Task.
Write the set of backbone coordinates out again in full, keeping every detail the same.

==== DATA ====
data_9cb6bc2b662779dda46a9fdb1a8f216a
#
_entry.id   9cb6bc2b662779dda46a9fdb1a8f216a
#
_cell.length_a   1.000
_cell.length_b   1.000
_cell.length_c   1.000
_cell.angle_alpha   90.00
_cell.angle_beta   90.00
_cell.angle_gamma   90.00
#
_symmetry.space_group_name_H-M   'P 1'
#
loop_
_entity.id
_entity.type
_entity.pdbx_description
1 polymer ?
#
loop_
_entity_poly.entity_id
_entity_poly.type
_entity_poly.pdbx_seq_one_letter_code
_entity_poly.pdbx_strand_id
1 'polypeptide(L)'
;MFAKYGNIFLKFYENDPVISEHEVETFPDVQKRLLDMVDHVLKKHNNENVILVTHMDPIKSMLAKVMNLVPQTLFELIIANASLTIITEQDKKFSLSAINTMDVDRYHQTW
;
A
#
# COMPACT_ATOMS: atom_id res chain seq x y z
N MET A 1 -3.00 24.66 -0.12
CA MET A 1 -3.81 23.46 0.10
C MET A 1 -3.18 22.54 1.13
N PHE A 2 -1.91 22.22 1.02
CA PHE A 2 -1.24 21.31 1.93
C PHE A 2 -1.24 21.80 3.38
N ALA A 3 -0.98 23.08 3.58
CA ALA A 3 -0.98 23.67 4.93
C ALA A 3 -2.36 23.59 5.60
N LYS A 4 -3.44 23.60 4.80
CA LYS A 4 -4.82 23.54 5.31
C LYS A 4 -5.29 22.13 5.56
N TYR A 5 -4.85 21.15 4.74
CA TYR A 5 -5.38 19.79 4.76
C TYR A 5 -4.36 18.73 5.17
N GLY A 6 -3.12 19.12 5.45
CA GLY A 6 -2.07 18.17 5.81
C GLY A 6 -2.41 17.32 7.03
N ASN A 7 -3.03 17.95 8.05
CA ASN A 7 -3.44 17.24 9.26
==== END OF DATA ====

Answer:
data_9cb6bc2b662779dda46a9fdb1a8f216a
#
_entry.id   9cb6bc2b662779dda46a9fdb1a8f216a
#
_cell.length_a   1.000
_cell.length_b   1.000
_cell.length_c   1.000
_cell.angle_alpha   90.00
_cell.angle_beta   90.00
_cell.angle_gamma   90.00
#
_symmetry.space_group_name_H-M   'P 1'
#
loop_
_entity.id
_entity.type
_entity.pdbx_description
1 polymer ?
#
loop_
_entity_poly.entity_id
_entity_poly.type
_entity_poly.pdbx_seq_one_letter_code
_entity_poly.pdbx_strand_id
1 'polypeptide(L)'
;MFAKYGNIFLKFYENDPVISEHEVETFPDVQKRLLDMVDHVLKKHNNENVILVTHMDPIKSMLAKVMNLVPQTLFELIIANASLTIITEQDKKFSLSAINTMDVDRYHQTW
;
A
#
# COMPACT_ATOMS: atom_id res chain seq x y z
N MET A 1 -3.00 24.66 -0.12
CA MET A 1 -3.81 23.46 0.10
C MET A 1 -3.18 22.54 1.13
N PHE A 2 -1.91 22.22 1.02
CA PHE A 2 -1.24 21.31 1.93
C PHE A 2 -1.24 21.80 3.38
N ALA A 3 -0.98 23.08 3.58
CA ALA A 3 -0.98 23.67 4.93
C ALA A 3 -2.36 23.59 5.60
N LYS A 4 -3.44 23.60 4.80
CA LYS A 4 -4.82 23.54 5.31
C LYS A 4 -5.29 22.13 5.56
N TYR A 5 -4.85 21.15 4.74
CA TYR A 5 -5.38 19.79 4.76
C TYR A 5 -4.36 18.73 5.17
N GLY A 6 -3.12 19.12 5.45
CA GLY A 6 -2.07 18.17 5.81
C GLY A 6 -2.41 17.32 7.03
N ASN A 7 -3.03 17.95 8.05
CA ASN A 7 -3.44 17.24 9.26